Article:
September 15 marks three years since the United Arab Emirates normalised ties with Israel under a United States-brokered agreement known as the Abraham Accords.
The UAE became only the third Arab nation, after Egypt (1979) and Jordan (1994), to establish diplomatic relations with Israel, ending a 25-year period without such ties.
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Bahrain followed suit a month later and, in shortly afterwards, Sudan’s transitional government announced they would normalise relations – but the idea was rejected by several Sudanese political parties and was not finalised. Then in December, Morocco agreed to establish full diplomatic and trade relations with Israel and establish direct flights between the two countries.
The deals, brokered by the Trump administration, broke years of consensus among most Arab states which had maintained any official recognition of Israel should be contingent upon the cessation of the occupation of Palestinian territory and the establishment of a two-state solution based on the 1967 borders.
- Egypt: In 1979, Egypt’s President Anwar Sadat signed a peace treaty with Israel that had been negotiated during President Jimmy Carter’s Camp David summit the previous year. According to the agreement, Israel would relinquish the Sinai Peninsula to Egypt in exchange for Egypt’s full recognition of the Jewish state and the establishment of full diplomatic relations.
- Jordan: On October 26, 1994, King Hussein of Jordan and Israeli Prime Minister Yitzhak Rabin formally established peace during a ceremony witnessed by then-US President Bill Clinton. It came a year after the Oslo Peace Accords between Israel and the Palestinian Liberation Organization (PLO).
- UAE: On September 15, 2020, US President Donald Trump together with Israeli Prime Minister Benjamin Netanyahu signed agreements with Bahrain’s Foreign Minister Abdullatif al-Zayani and Emirati Foreign Minister Sheikh Abdullah bin Zayed Al Nahyan.
- Morocco: On December 10, 2020, with the help of the US, Israel and Morocco agreed to establish full diplomatic and trade relations.
- Sudan: Although Sudan was part of the Abraham Accords, it has yet to finalise the signing of a normalisation treaty with Israel.
What are diplomatic relations between states?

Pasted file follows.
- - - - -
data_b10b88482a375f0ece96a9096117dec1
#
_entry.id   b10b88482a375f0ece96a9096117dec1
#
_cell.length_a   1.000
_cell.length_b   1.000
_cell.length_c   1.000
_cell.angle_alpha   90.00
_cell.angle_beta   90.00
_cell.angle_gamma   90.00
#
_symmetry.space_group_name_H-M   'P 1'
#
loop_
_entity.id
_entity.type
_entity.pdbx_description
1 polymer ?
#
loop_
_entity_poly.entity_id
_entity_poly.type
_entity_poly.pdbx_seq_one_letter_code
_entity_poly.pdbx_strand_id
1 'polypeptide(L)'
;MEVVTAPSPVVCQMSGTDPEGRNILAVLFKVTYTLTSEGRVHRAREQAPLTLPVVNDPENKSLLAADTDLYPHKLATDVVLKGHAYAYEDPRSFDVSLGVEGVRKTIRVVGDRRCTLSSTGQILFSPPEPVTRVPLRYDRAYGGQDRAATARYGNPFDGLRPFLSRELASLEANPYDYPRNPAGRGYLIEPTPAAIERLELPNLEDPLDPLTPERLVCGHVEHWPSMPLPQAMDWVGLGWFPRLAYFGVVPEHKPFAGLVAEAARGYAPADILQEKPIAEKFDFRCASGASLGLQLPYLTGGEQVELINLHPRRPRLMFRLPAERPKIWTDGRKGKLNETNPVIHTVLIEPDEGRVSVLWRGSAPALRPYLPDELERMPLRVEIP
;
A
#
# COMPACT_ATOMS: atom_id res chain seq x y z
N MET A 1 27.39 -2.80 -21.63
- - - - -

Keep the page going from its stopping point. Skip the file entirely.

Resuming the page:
Diplomatic relations between two nations involve the mutual recognition of each other’s sovereignty and government. This typically involves the exchange of ambassadors, bilateral agreements, economic ties and mutual cooperation.
Diplomatic relations and the conventions surrounding them are defined by international law and customs, which have evolved over time.
They have been codified in the 1961 United Nations Vienna Convention.
Trade between signatories of the Abraham Accords
Trade between Israel and the UAE surpassed $2.5bn in 2022 and reached $1.85bn in the first seven months of 2023 according to Reuters news agency.
In March 2023, a free trade agreement signed by Israel and the UAE came into effect, removing tariffs on about 96 percent of goods traded between the two. The deal aims to boost bilateral trade to more than $10bn over the next five years.
Trade with Bahrain was $8.5m in the same seven-month period. Israel opened its embassy in Bahrain on September 4 and an agreement between Israel and Bahrain’s central bank on fintech was signed a few days later.
Israeli-Moroccan bilateral trade has also increased over the past three years, with Israel announcing last year that it wanted to target an annual trade volume of $500m with Morocco.
The Israeli government has also considered recognising Morocco’s sovereignty over the disputed Western Sahara, which Morocco claims.
How do Arab citizens view normalising ties with Israel?
According to the results of a survey conducted by Arab Barometer, a research group based at Princeton University, most citizens across the MENA region reject the normalisation of relations between Arab states and Israel.
In a survey conducted between October 2021 and July 2022 with 26,000 participants living in 11 populous MENA countries, participants were asked the question: “To what extent do you favour or oppose the normalisation of relations between Arab states and Israel?”
In nine of the 11 countries surveyed, fewer than one in five said they supported normalisation agreements with Israel.
Algerians were most opposed to Israeli relations with only 4 percent in favour, followed by Egypt (5 percent), Jordan (5 percent), Palestine (6 percent), Libya (7 percent), Mauritania (8 percent), Tunisia (11 percent), Iraq (14 percent) and Lebanon (17 percent).
Roughly one in three Moroccans (31 percent) and 39 percent of Sudanese were in favour of normalisation with Israel.